Antibiotic susceptibility and characteristics of neisseria meningitidis isolates from the African Meningitis belt, 2000 to 2006: Phenotypic and genotypic perspectives

  • Hedberg S
  • Fredlund H
  • Nicolas P
 et al. 
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Abstract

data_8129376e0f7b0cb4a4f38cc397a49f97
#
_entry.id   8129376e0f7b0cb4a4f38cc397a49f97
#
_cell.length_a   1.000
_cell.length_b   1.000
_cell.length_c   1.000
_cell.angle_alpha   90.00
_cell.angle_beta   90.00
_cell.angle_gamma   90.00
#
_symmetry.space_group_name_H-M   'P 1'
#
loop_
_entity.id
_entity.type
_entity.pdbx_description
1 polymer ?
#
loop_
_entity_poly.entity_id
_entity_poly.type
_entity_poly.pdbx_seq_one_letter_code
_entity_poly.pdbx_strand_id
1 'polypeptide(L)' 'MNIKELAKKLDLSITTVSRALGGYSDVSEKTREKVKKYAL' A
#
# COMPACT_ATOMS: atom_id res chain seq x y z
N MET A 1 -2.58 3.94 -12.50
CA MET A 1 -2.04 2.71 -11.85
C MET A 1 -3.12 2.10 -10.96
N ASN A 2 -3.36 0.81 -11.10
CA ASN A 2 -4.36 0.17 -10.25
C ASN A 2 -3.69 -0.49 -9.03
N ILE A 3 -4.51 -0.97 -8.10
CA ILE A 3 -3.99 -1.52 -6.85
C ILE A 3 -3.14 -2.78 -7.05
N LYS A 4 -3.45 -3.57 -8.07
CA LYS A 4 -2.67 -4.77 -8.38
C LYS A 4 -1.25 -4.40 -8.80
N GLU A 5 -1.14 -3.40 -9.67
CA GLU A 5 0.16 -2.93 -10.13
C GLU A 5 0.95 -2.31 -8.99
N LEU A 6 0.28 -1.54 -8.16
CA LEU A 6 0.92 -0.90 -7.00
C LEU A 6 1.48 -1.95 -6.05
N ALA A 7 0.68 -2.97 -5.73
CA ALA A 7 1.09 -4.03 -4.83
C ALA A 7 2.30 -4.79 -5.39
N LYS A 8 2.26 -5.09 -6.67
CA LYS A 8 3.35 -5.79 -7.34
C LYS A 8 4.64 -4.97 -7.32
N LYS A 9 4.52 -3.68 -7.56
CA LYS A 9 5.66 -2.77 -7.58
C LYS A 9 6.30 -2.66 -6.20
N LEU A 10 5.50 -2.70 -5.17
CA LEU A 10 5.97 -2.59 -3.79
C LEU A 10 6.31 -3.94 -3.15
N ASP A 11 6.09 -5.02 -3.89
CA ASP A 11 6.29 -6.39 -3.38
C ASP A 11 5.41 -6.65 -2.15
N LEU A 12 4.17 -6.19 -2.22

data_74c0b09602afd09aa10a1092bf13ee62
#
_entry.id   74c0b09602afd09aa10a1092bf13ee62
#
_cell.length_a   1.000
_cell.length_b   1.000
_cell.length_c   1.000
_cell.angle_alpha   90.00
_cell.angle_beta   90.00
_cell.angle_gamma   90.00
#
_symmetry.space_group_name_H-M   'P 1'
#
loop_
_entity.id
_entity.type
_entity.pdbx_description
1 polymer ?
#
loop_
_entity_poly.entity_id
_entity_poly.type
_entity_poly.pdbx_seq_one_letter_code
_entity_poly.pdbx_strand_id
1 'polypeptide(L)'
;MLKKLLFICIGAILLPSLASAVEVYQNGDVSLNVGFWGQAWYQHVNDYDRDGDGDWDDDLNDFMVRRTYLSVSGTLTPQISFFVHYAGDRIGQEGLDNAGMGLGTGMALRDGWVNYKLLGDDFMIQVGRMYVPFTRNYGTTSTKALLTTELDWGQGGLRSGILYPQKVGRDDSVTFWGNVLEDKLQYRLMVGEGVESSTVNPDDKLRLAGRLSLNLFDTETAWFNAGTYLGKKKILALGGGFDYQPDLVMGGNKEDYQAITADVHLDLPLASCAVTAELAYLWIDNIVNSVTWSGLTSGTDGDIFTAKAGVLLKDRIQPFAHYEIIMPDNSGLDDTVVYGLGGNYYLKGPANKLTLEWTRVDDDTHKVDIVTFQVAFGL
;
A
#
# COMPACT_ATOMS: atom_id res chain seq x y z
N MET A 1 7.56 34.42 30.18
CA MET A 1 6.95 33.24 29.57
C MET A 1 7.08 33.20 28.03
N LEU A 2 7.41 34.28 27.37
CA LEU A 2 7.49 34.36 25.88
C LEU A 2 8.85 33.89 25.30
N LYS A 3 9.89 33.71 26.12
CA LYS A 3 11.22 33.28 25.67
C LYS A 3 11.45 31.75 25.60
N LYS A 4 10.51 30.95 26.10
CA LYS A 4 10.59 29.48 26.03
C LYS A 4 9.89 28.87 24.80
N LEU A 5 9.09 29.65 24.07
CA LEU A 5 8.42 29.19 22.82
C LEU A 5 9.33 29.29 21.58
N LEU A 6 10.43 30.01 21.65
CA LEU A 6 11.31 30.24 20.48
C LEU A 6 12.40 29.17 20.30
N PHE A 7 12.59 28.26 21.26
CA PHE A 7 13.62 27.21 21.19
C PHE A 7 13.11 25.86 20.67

Up-to-date information regarding the antibiotic susceptibility of Neisseria meningitidis strains from African countries is highly limited. Our aim was to comprehensively describe the antibiotic susceptibilities of a selection of N. meningitidis isolates recovered between 2000 and 2006 from 18 African countries, mainly those within the meningitis belt. Susceptibilities to 11 antibiotics were determined using Etest for 137 N. meningitidis isolates (stringently selected from 693 available isolates). The isolates were also characterized by serogrouping, multilocus sequence typing, genosubtyping, and penA allele identification. All N. meningitidis isolates were susceptible to ceftriaxone, chloramphenicol, and ciprofloxacin. No isolate produced beta-lactamase. Only three isolates (2%) displayed reduced susceptibility to penicillin G. The two isolates with the highest penicillin G MICs were the only isolates showing reduced susceptibility to ampicillin and cefuroxime. One of these isolates was also resistant to penicillin V. One percent of isolates displayed reduced susceptibility to rifampin, while 52% of the isolates were resistant to tetracycline, 74% were resistant to erythromycin, and 94% were resistant to sulfadiazine. The MICs of rifampin and tetracycline seemed to be associated with the serogroup of the isolates. In total, 18 sequence types (STs), 10 genosubtypes, and 8 different penA alleles were identified; the most common were ST-7, P1.20,9,35-1, and penA4, respectively. A high level of correlation was found between ST, genosubtype, and penA allele. In conclusion, N. meningitidis isolates from the African meningitis belt remain highly susceptible to the antibiotics used. Regarding beta-lactam antibiotics, rare isolates showed a reduced susceptibility to penicillins, but the expanded-spectrum cephalosporins are not affected at present.

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